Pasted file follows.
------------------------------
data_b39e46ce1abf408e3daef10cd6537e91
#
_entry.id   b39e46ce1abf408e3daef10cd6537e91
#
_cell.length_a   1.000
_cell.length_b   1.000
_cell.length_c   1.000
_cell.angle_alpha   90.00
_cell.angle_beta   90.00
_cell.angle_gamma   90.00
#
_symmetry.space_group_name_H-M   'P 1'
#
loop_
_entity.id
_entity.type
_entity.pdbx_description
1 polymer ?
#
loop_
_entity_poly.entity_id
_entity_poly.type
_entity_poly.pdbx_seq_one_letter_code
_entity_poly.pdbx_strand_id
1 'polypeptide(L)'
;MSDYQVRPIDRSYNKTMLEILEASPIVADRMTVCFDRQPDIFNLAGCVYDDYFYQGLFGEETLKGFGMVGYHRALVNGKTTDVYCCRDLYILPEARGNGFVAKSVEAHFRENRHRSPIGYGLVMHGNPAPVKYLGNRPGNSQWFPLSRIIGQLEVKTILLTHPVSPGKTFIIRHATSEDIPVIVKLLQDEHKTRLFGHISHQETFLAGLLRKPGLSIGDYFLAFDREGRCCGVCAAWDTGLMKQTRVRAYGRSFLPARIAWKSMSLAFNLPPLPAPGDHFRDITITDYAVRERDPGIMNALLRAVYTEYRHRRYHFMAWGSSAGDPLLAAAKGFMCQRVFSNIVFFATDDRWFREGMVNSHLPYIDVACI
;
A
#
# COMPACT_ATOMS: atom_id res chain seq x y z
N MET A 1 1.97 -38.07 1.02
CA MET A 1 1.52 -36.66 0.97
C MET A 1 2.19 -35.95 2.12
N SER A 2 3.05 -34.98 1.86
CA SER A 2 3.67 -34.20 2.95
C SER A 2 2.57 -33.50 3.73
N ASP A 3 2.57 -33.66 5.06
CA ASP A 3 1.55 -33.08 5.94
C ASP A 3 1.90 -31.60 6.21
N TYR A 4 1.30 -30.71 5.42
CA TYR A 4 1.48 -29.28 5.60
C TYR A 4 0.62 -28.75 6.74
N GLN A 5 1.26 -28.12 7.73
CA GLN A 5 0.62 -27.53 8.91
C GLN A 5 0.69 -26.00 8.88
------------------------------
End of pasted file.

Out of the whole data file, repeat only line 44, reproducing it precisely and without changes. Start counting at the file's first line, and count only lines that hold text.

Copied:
CA GLN A 5 0.62 -27.53 8.91